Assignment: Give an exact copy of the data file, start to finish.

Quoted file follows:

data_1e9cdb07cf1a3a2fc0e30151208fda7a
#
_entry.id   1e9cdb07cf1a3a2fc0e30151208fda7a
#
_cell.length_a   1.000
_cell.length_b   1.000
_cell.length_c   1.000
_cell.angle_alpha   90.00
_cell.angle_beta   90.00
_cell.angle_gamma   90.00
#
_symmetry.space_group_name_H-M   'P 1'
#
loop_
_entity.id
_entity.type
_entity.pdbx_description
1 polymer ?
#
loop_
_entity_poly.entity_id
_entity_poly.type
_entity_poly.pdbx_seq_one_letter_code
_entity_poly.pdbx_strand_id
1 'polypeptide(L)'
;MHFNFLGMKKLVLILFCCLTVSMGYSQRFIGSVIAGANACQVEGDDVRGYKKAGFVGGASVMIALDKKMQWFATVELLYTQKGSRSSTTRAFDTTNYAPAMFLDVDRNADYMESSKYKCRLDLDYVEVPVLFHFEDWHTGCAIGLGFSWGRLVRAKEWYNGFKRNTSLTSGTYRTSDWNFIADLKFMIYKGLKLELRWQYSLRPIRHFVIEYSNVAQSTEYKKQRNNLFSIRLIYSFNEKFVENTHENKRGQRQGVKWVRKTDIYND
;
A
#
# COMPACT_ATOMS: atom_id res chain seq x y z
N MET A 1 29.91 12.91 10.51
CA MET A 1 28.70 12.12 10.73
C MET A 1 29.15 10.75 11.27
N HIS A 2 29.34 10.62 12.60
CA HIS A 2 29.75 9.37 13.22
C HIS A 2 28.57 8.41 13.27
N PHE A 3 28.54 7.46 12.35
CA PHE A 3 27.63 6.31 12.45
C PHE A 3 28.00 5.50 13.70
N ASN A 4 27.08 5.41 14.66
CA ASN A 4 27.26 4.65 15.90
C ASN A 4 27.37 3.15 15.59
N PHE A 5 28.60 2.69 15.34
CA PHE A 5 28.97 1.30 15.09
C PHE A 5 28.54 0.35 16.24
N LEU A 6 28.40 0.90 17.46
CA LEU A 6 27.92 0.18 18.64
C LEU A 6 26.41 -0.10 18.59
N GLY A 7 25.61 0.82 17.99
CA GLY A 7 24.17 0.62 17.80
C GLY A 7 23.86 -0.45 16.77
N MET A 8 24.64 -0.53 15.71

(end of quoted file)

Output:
data_1e9cdb07cf1a3a2fc0e30151208fda7a
#
_entry.id   1e9cdb07cf1a3a2fc0e30151208fda7a
#
_cell.length_a   1.000
_cell.length_b   1.000
_cell.length_c   1.000
_cell.angle_alpha   90.00
_cell.angle_beta   90.00
_cell.angle_gamma   90.00
#
_symmetry.space_group_name_H-M   'P 1'
#
loop_
_entity.id
_entity.type
_entity.pdbx_description
1 polymer ?
#
loop_
_entity_poly.entity_id
_entity_poly.type
_entity_poly.pdbx_seq_one_letter_code
_entity_poly.pdbx_strand_id
1 'polypeptide(L)'
;MHFNFLGMKKLVLILFCCLTVSMGYSQRFIGSVIAGANACQVEGDDVRGYKKAGFVGGASVMIALDKKMQWFATVELLYTQKGSRSSTTRAFDTTNYAPAMFLDVDRNADYMESSKYKCRLDLDYVEVPVLFHFEDWHTGCAIGLGFSWGRLVRAKEWYNGFKRNTSLTSGTYRTSDWNFIADLKFMIYKGLKLELRWQYSLRPIRHFVIEYSNVAQSTEYKKQRNNLFSIRLIYSFNEKFVENTHENKRGQRQGVKWVRKTDIYND
;
A
#
# COMPACT_ATOMS: atom_id res chain seq x y z
N MET A 1 29.91 12.91 10.51
CA MET A 1 28.70 12.12 10.73
C MET A 1 29.15 10.75 11.27
N HIS A 2 29.34 10.62 12.60
CA HIS A 2 29.75 9.37 13.22
C HIS A 2 28.57 8.41 13.27
N PHE A 3 28.54 7.46 12.35
CA PHE A 3 27.63 6.31 12.45
C PHE A 3 28.00 5.50 13.70
N ASN A 4 27.08 5.41 14.66
CA ASN A 4 27.26 4.65 15.90
C ASN A 4 27.37 3.15 15.59
N PHE A 5 28.60 2.69 15.34
CA PHE A 5 28.97 1.30 15.09
C PHE A 5 28.54 0.35 16.24
N LEU A 6 28.40 0.90 17.46
CA LEU A 6 27.92 0.18 18.64
C LEU A 6 26.41 -0.10 18.59
N GLY A 7 25.61 0.82 17.99
CA GLY A 7 24.17 0.62 17.80
C GLY A 7 23.86 -0.45 16.77
N MET A 8 24.64 -0.53 15.71